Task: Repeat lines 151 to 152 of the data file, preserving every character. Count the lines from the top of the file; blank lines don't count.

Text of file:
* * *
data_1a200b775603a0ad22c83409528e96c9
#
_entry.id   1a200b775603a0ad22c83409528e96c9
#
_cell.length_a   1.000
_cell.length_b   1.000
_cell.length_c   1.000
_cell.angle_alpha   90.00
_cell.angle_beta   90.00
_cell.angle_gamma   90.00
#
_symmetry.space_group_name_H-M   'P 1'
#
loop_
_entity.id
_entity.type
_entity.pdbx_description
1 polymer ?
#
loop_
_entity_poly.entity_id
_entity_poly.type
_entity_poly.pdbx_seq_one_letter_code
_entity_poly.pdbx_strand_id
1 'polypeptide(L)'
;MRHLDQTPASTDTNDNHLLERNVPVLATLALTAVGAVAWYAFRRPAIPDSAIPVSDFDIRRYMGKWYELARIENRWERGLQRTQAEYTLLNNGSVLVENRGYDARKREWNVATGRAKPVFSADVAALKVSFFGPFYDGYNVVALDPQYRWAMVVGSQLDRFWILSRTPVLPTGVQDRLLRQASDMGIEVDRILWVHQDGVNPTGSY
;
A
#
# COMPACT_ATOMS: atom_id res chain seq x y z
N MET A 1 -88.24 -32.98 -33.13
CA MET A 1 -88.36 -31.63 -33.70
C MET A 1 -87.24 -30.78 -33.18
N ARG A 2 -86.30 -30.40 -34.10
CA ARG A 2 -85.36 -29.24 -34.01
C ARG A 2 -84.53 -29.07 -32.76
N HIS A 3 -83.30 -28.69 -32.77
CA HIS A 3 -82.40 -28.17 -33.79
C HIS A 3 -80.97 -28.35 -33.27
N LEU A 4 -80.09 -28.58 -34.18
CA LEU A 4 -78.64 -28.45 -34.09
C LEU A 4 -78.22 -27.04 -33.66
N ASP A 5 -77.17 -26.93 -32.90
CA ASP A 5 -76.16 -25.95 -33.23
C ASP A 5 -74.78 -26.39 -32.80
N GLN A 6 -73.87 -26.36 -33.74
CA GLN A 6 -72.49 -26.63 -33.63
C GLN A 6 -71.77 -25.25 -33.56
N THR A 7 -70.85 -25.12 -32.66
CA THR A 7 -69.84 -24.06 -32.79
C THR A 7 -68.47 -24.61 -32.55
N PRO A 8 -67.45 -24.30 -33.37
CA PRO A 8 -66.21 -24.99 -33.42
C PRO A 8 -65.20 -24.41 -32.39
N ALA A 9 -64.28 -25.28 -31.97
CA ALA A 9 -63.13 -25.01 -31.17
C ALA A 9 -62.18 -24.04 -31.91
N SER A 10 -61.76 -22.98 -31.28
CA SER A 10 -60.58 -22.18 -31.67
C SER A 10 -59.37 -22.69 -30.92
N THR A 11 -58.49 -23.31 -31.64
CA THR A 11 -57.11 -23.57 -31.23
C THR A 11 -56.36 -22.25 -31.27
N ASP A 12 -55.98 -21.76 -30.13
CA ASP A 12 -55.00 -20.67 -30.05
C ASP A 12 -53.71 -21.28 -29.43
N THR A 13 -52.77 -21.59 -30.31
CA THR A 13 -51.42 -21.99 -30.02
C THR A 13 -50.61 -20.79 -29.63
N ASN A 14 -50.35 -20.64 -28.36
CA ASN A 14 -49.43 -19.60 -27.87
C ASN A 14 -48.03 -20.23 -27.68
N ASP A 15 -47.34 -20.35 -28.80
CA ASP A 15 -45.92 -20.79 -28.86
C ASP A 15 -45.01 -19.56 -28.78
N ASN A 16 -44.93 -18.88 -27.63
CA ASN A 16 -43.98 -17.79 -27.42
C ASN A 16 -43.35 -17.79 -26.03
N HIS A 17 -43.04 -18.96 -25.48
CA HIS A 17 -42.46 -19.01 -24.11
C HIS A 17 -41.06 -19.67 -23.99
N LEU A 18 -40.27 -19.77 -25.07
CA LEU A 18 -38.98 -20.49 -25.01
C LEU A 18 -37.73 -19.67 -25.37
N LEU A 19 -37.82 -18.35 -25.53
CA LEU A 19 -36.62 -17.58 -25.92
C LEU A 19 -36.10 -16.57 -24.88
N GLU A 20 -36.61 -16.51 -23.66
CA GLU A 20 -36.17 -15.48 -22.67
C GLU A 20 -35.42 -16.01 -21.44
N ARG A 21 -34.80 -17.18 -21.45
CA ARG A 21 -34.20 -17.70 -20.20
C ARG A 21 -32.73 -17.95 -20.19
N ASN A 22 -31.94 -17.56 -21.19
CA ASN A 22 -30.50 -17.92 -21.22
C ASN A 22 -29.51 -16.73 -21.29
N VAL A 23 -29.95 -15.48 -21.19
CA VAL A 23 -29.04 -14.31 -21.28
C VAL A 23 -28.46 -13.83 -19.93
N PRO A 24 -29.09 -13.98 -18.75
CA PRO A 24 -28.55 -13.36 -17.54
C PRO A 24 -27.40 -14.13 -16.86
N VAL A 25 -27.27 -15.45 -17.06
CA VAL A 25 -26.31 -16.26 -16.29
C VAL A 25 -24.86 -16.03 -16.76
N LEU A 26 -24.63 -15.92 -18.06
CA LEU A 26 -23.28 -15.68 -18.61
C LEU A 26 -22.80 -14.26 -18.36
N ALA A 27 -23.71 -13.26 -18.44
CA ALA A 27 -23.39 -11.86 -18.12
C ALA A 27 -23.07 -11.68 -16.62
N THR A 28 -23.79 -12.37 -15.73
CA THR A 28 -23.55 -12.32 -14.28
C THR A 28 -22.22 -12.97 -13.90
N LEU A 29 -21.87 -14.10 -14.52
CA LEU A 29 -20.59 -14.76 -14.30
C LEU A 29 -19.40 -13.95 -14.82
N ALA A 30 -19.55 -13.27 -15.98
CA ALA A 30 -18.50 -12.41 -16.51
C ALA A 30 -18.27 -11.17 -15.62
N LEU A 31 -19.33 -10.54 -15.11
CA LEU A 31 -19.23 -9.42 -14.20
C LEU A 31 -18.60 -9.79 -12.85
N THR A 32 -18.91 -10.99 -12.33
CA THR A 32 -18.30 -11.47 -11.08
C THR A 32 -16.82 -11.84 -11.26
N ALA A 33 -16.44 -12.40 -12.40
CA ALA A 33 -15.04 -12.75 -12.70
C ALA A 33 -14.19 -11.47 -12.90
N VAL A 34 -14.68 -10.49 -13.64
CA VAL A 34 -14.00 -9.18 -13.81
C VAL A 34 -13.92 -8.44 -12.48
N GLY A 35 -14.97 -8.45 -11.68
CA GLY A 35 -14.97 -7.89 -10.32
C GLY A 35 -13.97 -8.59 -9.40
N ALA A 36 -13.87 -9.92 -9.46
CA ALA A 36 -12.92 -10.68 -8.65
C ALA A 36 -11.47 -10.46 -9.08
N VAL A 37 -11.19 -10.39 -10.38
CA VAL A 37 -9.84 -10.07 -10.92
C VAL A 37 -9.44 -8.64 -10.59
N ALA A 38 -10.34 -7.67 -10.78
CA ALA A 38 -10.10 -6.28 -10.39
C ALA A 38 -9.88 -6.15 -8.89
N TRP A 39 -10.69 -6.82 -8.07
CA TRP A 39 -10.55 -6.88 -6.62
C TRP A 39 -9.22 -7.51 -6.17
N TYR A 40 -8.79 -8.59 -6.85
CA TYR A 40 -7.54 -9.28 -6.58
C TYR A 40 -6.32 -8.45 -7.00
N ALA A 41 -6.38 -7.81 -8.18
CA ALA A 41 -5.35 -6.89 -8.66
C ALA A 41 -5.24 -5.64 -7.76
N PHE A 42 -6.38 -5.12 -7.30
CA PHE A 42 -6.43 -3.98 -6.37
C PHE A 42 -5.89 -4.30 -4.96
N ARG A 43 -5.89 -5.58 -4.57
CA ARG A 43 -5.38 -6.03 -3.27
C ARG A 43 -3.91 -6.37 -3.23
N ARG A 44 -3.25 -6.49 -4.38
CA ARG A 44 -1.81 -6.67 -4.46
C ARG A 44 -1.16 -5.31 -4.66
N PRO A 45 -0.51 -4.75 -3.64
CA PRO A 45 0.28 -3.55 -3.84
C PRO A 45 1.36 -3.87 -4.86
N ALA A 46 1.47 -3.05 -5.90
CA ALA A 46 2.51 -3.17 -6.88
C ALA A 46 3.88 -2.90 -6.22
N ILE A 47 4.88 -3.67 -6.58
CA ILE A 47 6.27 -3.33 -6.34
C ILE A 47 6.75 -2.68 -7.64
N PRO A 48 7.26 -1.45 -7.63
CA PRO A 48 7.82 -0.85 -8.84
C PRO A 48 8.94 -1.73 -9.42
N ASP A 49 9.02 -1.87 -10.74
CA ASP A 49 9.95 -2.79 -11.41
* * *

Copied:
N ALA A 41 -6.38 -7.81 -8.18
CA ALA A 41 -5.35 -6.89 -8.66